spring canyon trail on a sunny day

 

Head for the Oak Canyon Trail

At about 1 mile, leave the grasslands for the Oak Canyon trail. This trail runs along a shaded creek for about .2 miles before getting into a little more exposure. At about 1.3 miles, you will notice that this creek takes a turn as the trail heads east and swells with a lot of water. Be careful on this stretch of the hike with your footwear, since the rocky trail can become loose in some areas.

Fortuna Saddle Trail

At about 1.6 miles, the Oak Canyon Trail crosses the Fortuna Trail. Head east to the Fortuna Saddle Trail and you will note that it will begin to get steep. After about .6 miles, you will gain an elevation of about 500 ft. Walk carefully at this point to avoid falling off. After about 2.2 miles, you will reach the Fortuna Saddle, then head to the 1,094 ft South Fortuna Summit, which is approximately 2.8 miles away.

 

fortuna saddle trail stairs

 

Once at the summit, sit, relax and enjoy the view before heading down the saddle to North Fortuna. After about 3.4 miles, you will get to the Fortuna Saddle. Walk ahead and at approximately 4 miles, you will get to the 1,291 ft North Fortuna Summit. Have you enjoyed the trail? Once you’ve had enough rest and enjoyed the view of the landscape, you can return back just the way you arrived through the Fortuna Saddle Trail.

 

North Fortuna & South Fortuna Trails Conclusion

Hiking is fun, great exercise, and a great group activity! Always be keen on the directions and the sign board when hiking to avoid getting lost along the way. In addition, when preparing to hike on these trails, always carry your cell phone, your emergency kit, trekking poles, snacks, extra shoes, clothing and water to be on the safe side.

Mission Trails Guide Part I: The Overview & Basics You Should Know!

If you live in a major city on the west coast and are looking for a quick, natural place to escape the urban hustle and bustle, then a trip to the Mission Trails Regional Park is an excellent option.

It has aptly been labeled the third jewel of the city (along with Balboa Park and Mission Bay Park) and encompasses over 7,000 acres of both recreational and natural areas. The stunning valleys, hills and open areas offer visitors an unforgettable experience:

 

mission trails regional park

A Short History of the Mission Trails

Located only eight miles north of downtown San Diego, this natural park provides visitors a unique way to explore the cultural, recreational, and historical aspects of San Diego. One of the largest parks in the United States, Mission Trails Regional Park opened its doors to the public in 1974 and was originally used by the Kumeyaay. The park houses the Old Mission Dam, originally constructed to supply water to the city.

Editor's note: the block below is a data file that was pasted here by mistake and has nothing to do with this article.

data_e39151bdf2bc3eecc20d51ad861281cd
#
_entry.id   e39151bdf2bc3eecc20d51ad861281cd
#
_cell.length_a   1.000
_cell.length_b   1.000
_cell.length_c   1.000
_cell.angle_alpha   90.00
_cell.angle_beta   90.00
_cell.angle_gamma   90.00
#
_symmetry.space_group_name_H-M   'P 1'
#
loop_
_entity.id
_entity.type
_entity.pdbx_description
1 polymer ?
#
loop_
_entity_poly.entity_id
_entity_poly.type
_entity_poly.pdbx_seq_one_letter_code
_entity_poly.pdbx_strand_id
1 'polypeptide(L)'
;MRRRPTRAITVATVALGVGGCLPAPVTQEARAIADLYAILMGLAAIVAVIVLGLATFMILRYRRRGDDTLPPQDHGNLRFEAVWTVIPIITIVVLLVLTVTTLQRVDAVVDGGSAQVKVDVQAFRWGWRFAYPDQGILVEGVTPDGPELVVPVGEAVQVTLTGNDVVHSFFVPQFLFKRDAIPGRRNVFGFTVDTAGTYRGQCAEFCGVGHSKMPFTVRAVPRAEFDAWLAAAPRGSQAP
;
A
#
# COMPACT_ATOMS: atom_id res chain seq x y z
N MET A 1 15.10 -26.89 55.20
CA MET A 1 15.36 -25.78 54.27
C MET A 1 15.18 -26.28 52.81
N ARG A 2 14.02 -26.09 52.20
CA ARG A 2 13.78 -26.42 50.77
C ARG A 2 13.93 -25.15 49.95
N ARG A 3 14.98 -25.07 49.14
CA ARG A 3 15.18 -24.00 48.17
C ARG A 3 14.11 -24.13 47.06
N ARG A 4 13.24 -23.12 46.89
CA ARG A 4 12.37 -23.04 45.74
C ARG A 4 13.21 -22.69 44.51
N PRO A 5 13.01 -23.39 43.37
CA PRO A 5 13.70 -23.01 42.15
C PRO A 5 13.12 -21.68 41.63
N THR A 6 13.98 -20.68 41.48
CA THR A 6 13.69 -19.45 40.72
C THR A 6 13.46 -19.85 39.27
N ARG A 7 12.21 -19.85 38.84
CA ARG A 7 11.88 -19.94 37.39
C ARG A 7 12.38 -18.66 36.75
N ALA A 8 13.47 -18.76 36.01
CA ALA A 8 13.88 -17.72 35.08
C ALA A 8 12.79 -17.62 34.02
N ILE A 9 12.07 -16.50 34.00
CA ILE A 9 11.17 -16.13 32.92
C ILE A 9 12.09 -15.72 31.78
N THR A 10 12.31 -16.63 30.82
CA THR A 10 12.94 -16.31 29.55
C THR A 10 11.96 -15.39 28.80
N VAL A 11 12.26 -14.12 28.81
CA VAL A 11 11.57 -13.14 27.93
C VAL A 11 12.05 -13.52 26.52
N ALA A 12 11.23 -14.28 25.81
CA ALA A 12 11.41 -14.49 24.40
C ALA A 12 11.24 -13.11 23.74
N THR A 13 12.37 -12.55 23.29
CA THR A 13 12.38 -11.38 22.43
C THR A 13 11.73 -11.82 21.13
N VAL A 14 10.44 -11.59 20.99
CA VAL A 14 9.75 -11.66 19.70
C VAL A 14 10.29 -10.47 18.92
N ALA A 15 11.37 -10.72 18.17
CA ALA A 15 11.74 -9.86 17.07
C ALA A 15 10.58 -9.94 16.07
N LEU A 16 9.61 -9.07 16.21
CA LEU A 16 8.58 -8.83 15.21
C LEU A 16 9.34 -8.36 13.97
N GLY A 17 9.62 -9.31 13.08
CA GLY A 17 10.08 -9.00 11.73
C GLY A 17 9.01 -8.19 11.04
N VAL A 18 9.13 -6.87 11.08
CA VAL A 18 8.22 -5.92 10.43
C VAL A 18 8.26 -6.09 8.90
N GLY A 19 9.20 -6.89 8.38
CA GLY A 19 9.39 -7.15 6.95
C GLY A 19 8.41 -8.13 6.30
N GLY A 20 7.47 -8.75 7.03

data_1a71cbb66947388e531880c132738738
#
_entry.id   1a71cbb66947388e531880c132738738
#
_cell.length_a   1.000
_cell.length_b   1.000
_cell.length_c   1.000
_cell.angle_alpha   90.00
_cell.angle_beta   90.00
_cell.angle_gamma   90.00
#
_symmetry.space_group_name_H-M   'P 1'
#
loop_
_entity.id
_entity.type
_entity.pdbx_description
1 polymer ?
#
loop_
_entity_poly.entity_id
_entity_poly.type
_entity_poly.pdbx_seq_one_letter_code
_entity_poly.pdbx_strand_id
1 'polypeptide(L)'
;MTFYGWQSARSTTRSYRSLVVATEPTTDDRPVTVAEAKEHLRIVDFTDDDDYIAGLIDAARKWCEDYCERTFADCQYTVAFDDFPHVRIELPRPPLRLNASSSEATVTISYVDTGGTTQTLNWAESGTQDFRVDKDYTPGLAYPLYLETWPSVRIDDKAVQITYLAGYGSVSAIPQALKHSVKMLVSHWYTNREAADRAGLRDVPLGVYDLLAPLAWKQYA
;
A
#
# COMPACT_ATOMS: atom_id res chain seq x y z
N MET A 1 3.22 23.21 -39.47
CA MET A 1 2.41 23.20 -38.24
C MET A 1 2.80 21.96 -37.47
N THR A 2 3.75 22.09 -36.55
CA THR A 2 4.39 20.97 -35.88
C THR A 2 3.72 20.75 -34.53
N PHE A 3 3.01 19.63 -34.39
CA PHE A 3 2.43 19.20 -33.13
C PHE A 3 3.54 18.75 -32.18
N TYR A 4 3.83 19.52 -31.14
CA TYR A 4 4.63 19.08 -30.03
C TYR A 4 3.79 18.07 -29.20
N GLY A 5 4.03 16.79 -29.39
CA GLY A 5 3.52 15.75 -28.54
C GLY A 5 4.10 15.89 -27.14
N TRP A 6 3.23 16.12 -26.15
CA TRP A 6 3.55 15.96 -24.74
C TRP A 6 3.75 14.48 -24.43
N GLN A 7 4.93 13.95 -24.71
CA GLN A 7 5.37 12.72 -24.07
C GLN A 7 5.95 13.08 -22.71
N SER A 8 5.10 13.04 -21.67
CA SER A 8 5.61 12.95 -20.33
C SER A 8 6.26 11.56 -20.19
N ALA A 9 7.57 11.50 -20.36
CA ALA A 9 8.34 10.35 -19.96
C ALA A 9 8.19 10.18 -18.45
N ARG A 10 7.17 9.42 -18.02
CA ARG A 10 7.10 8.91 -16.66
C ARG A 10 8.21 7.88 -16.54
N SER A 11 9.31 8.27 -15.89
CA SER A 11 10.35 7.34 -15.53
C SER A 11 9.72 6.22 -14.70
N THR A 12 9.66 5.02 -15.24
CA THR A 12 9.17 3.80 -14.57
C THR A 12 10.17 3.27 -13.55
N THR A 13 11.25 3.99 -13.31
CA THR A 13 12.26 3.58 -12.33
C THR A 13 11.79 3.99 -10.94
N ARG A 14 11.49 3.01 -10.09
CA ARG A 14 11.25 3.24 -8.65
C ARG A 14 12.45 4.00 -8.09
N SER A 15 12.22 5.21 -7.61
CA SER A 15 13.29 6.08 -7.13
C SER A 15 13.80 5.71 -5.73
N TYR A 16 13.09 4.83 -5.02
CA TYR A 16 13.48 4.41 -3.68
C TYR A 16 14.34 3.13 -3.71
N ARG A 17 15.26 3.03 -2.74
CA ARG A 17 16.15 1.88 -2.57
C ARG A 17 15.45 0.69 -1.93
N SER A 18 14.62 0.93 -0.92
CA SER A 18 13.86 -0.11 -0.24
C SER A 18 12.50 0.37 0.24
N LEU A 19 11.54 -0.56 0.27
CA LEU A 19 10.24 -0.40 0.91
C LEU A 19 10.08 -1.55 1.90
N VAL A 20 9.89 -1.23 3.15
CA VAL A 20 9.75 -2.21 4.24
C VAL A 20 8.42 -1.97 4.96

old mission dam at mission trails regional park

 

In the 1960s the Navajo Community area, which encompasses today’s Mission Trails Regional Park, started to grow in population density. The City of San Diego decided a planned urban park was needed and set aside 1,765 acres of open space that embraced Fortuna Mountain, Old Mission Dam and Mission Gorge. But it was not until the 1980s when aggressive fundraising took place and plans to create a park were established.

Land acquisition was successfully launched, and a total of 6,000 acres was acquired between 1981 and 1984. In 1985, a master development plan was approved by the San Diego City Council, a park image was established, and signs were erected. In 1989, the first park ranger was hired, and the park’s advertising program began.

 

Mission Trails Regional Park Visitor Center

In 1995, the impressive Mission Trails Regional Visitor Center was opened to the public, which showcased the high terrain around the park. Today, Mission Trails Regional Park is fulfilling its mission to the community with a broad range of educational activities that includes classes, lectures, organized hikes and other informal outdoor recreational activities.

Any travel plans to the west coast that omits a visit to the park’s Visitor Center would be just unthinkable! It’s a beautiful and unique venue for meetings and planned events like weddings and parties, fundraisers, corporate events and anniversaries. The Center is a hive of activity, and each day you’ll find people starting off for hikes or cooling down after completing long mountain bike rides.

mission trails regional park visitor center

 

Here you can learn about the parks history, animal communities and natural plants. The main Park Administration Office is located here, and you can also obtain information about the various activities and destinations available within the park.

It’s open daily from 9.00 am to 5.00 pm, but closed on Thanksgiving, Christmas and New Year’s Day. The highlight of the day is the 94-seat theater that runs four shows each day.

The Main Trails of Mission Trails!

The main trails in Mission Trail Regional Park are an excellent place to hike. It’s easy to park outside the Visitor Center and take a walk toward the Dam. It’s a straight road where people of all fitness levels can walk on one side and cars can drive through on the other side. The moment you arrive, the first thing you notice are the huge rocks, which are easily accessible.